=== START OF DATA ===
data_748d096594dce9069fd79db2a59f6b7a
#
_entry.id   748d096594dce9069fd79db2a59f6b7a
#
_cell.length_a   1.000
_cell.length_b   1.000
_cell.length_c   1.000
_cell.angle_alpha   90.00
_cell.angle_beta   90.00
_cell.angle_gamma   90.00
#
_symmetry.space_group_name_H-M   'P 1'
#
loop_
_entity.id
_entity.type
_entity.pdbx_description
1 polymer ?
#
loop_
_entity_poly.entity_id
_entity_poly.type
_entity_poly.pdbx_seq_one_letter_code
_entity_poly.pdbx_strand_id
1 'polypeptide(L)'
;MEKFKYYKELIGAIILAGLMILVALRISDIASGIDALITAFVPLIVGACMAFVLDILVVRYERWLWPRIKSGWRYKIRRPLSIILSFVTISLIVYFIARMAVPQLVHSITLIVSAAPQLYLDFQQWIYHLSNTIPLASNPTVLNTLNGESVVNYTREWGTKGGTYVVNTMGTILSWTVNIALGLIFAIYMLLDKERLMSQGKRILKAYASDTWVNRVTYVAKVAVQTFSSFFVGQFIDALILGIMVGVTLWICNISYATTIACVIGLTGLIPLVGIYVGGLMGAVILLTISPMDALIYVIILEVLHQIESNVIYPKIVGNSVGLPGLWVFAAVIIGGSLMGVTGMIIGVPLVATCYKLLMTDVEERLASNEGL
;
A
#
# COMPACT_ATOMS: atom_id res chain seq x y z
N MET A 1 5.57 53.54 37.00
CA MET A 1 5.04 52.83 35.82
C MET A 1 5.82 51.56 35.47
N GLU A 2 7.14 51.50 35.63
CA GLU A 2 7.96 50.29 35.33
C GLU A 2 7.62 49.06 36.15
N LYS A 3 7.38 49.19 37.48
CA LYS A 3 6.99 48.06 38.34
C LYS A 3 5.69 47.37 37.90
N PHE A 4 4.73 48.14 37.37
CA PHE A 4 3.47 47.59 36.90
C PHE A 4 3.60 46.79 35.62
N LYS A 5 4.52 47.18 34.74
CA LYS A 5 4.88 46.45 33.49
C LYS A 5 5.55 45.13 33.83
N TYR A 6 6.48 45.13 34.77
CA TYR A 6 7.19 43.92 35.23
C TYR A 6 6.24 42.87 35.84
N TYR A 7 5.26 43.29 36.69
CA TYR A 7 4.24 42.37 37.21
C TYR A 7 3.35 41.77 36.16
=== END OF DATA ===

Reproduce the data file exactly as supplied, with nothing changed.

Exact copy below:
data_748d096594dce9069fd79db2a59f6b7a
#
_entry.id   748d096594dce9069fd79db2a59f6b7a
#
_cell.length_a   1.000
_cell.length_b   1.000
_cell.length_c   1.000
_cell.angle_alpha   90.00
_cell.angle_beta   90.00
_cell.angle_gamma   90.00
#
_symmetry.space_group_name_H-M   'P 1'
#
loop_
_entity.id
_entity.type
_entity.pdbx_description
1 polymer ?
#
loop_
_entity_poly.entity_id
_entity_poly.type
_entity_poly.pdbx_seq_one_letter_code
_entity_poly.pdbx_strand_id
1 'polypeptide(L)'
;MEKFKYYKELIGAIILAGLMILVALRISDIASGIDALITAFVPLIVGACMAFVLDILVVRYERWLWPRIKSGWRYKIRRPLSIILSFVTISLIVYFIARMAVPQLVHSITLIVSAAPQLYLDFQQWIYHLSNTIPLASNPTVLNTLNGESVVNYTREWGTKGGTYVVNTMGTILSWTVNIALGLIFAIYMLLDKERLMSQGKRILKAYASDTWVNRVTYVAKVAVQTFSSFFVGQFIDALILGIMVGVTLWICNISYATTIACVIGLTGLIPLVGIYVGGLMGAVILLTISPMDALIYVIILEVLHQIESNVIYPKIVGNSVGLPGLWVFAAVIIGGSLMGVTGMIIGVPLVATCYKLLMTDVEERLASNEGL
;
A
#
# COMPACT_ATOMS: atom_id res chain seq x y z
N MET A 1 5.57 53.54 37.00
CA MET A 1 5.04 52.83 35.82
C MET A 1 5.82 51.56 35.47
N GLU A 2 7.14 51.50 35.63
CA GLU A 2 7.96 50.29 35.33
C GLU A 2 7.62 49.06 36.15
N LYS A 3 7.38 49.19 37.48
CA LYS A 3 6.99 48.06 38.34
C LYS A 3 5.69 47.37 37.90
N PHE A 4 4.73 48.14 37.37
CA PHE A 4 3.47 47.59 36.90
C PHE A 4 3.60 46.79 35.62
N LYS A 5 4.52 47.18 34.74
CA LYS A 5 4.88 46.45 33.49
C LYS A 5 5.55 45.13 33.83
N TYR A 6 6.48 45.13 34.77
CA TYR A 6 7.19 43.92 35.23
C TYR A 6 6.24 42.87 35.84
N TYR A 7 5.26 43.29 36.69
CA TYR A 7 4.24 42.37 37.21
C TYR A 7 3.35 41.77 36.16